It appears that the British prime minister is failing to grasp the big picture. Boris Johnson seems unaware that his country is no longer a big power or that its global influence has waned since the UK-Sino declaration on the future status of Hong Kong was signed in 1984 by the ‘Iron Lady’ Margaret Thatcher.
On her watch, Britain went to war with Argentina to reclaim British sovereignty over the faraway Falkland Islands and succeeded in freeing the British islanders from the invading forces.
Can Johnson succeed in fending off Spain’s claims to Gibraltar in the event of a no-deal Brexit?
Boris has a lot on his plate without worrying about the fate of the Rock or its population that fiercely holds on to its British identity. Britain’s economy is on its knees.
Although the British government is desperate to cement new trade deals in keeping with one of the country’s prime reasons for splitting away from the confines of Europe, rather than court the big economic hitters like China and Russia with respect to trade and investments, it treats them as enemies
“UK economy hit by worst contraction in 41 years” is a recent headline on the BBC website; and that does not take into account the probable economic damage the nation will incur if Downing Street and Brussels part company at December’s end in an atmosphere of mutual rancour.
Planet's second largest economy
Yet with Covid-19 cases on the rise, at last one major city under a total lockdown and the looming spectre of mass unemployment hovers over this green and pleasant land, the ebullient PM seizes the moment to raise his fist against the planet’s second largest economy China to defend the rights of Hongkongers.
“Britain is adrift without a bloc. That is going to be challenging, and a first example of this is Hong Kong,” said a former UN Deputy Secretary Mark Malloch Brown.
Like it or not, Hong Kong may have been afforded the special status of one country, two systems for 50 years but its chances of seceding from mainland China are practically nil.
This is a reality which young activists who flooded Hong Kong’s streets, official buildings and airport last year causing economic mayhem refuse to accept.
There is no incentive for Beijing to give up this financial powerhouse and the implementation of the unpopular new security law proves that the Chinese government will not be swayed by prolonged protests.
But instead of warning the territory’s youth that violent resistance to what they perceive as China’s encroachment on their liberties is akin to fighting windmills, Western nations, among them Britain, incite the population to carry on regardless risking not only lengthy prison terms but also more severe crackdowns — or, in the worst case scenario, Beijing’s shredding of its agreement with Britain which has never been so toothless.
Cementing new trade deals
Although the British government is desperate to cement new trade deals in keeping with one of the country’s prime reasons for splitting away from the confines of Europe, rather than court the big economic hitters like China and Russia with respect to trade and investments, it treats them as enemies.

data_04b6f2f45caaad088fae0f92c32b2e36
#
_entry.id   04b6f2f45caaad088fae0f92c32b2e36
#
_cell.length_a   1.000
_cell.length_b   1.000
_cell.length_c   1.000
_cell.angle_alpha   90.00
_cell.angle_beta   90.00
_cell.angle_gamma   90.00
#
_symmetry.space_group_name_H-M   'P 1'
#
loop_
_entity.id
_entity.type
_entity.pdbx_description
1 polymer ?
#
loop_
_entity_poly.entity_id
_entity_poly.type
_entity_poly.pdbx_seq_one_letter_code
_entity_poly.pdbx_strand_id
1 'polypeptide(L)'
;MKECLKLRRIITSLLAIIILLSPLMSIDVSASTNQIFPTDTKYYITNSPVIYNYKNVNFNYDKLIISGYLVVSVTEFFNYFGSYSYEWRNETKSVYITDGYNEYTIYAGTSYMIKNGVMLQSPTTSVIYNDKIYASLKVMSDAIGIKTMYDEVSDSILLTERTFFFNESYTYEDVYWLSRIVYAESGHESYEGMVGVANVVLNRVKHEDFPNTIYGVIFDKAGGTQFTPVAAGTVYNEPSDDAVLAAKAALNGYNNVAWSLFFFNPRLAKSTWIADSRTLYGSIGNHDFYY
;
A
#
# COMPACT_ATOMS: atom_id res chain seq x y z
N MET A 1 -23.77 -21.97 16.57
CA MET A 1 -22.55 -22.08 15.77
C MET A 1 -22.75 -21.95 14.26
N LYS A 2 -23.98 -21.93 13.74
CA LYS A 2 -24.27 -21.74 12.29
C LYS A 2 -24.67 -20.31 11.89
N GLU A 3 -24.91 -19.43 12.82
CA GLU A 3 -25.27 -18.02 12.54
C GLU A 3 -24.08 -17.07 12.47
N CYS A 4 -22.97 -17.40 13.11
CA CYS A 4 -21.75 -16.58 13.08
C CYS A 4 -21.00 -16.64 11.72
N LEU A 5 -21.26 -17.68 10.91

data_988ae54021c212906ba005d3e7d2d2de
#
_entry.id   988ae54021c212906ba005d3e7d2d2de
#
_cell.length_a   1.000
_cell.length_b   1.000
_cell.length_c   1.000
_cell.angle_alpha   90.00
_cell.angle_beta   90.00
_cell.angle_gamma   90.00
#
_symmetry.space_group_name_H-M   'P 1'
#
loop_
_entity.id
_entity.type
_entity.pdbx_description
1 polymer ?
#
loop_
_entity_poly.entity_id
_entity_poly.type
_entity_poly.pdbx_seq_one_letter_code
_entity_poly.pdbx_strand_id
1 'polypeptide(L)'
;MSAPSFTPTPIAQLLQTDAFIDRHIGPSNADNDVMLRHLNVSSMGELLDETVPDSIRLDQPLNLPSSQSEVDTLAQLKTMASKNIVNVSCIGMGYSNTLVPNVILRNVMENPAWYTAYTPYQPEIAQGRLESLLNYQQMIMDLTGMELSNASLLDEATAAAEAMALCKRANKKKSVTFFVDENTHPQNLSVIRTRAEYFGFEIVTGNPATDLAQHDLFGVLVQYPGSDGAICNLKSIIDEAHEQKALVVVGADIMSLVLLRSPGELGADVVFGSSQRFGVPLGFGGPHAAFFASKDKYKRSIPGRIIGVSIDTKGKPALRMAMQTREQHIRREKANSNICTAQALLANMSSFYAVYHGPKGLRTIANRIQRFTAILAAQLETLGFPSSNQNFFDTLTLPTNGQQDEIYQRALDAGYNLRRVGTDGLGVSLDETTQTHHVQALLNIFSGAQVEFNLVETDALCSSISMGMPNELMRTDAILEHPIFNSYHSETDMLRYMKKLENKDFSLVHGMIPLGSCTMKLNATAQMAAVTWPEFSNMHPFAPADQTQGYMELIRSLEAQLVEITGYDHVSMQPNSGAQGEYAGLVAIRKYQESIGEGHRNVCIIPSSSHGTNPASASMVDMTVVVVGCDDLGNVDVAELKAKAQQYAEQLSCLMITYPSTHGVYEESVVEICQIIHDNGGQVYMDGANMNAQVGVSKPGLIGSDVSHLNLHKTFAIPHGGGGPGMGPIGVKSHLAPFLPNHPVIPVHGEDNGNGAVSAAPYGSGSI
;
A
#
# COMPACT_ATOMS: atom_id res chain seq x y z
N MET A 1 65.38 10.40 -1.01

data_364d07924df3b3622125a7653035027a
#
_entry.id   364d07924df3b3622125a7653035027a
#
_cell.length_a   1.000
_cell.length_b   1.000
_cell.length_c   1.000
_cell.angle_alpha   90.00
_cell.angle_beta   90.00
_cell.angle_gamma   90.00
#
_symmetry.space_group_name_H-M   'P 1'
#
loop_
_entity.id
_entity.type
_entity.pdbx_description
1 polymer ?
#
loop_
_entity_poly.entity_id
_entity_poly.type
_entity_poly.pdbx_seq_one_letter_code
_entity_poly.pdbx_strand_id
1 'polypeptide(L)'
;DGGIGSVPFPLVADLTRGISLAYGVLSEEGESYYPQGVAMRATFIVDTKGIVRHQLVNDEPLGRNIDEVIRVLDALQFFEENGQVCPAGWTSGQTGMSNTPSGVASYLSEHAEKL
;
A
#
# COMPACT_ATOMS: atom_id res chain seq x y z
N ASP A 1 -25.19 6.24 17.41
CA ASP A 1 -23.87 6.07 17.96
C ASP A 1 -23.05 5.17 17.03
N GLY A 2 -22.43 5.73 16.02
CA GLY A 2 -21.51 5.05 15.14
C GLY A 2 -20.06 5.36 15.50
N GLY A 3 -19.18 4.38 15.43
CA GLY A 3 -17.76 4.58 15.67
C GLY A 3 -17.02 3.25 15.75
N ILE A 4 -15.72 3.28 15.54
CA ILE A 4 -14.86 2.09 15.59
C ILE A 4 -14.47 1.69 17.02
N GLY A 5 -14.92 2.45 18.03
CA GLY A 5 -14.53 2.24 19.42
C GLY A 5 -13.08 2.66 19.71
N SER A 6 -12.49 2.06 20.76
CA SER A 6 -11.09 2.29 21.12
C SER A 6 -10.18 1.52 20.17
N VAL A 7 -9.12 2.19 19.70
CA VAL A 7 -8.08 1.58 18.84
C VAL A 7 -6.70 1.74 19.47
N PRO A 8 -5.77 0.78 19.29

Boris Johnson, once keen to expand Huawei’s role in its 5G networks has U-turned under pressure from Donald Trump and parliamentarians fearing that the private company is in the pocket of the Chinese government.
He has now agreed to remove all Huawei’s components from the networks by 2023 and to draw down the UK’s dependence on China in various sectors.
Worse, the PM has enraged the Chinese government with its invitation to three million residents of Hong Kong holding British National (Overseas) passports to relocate to Britain where they can avail themselves of a newly created path to British citizenship.
Imagine if the shoe was on the other foot and a major foreign power called upon Brits to migrate to its shores en masse.
Liu Xiaoming, China’s ambassador to the UK asserted that “all Chinese compatriots residing in Hong Kong are Chinese nationals” while warning that China strongly opposes such interference and “reserves the right to take corresponding measures”.
He did not specify what form those measures might take but it is not inconceivable that banning travel from Hong Kong to the UK could be restricted. And as for the hoped-for trade agreement that may attract virtual dust for decades to come.
Last year, China invested over US$8 billion in UK businesses besides mega investments in the real-estate market yet as crazy as this may sound Britain is drawing up plans to restrict such investments.
Boris has also failed to take into account the feelings of his own compatriots who largely voted out of the EU to cut down immigration.
Just imagine their reaction to the arrival of millions of Chinese adding an additional burden to the housing shortage, shrinking jobs market, not to mention the under-funded National Health Service.
Despite his near-death experience and sinking approval ratings, Boris remains upbeat and exudes enthusiasm that the future for Britain is bright.
If he can pull off trade deals with the EU and the US at favourable terms and works to conclude agreements with India, Australia, Canada, Japan and others, his optimism may be well-placed in the medium to long term.
He may pull a rabbit out of his hat at the nth-minute but given his inept handling of crises so far I won’t be holding my breath.
— Linda S. Heard is an award-winning British political columnist and guest television commentator with a focus on the Middle East.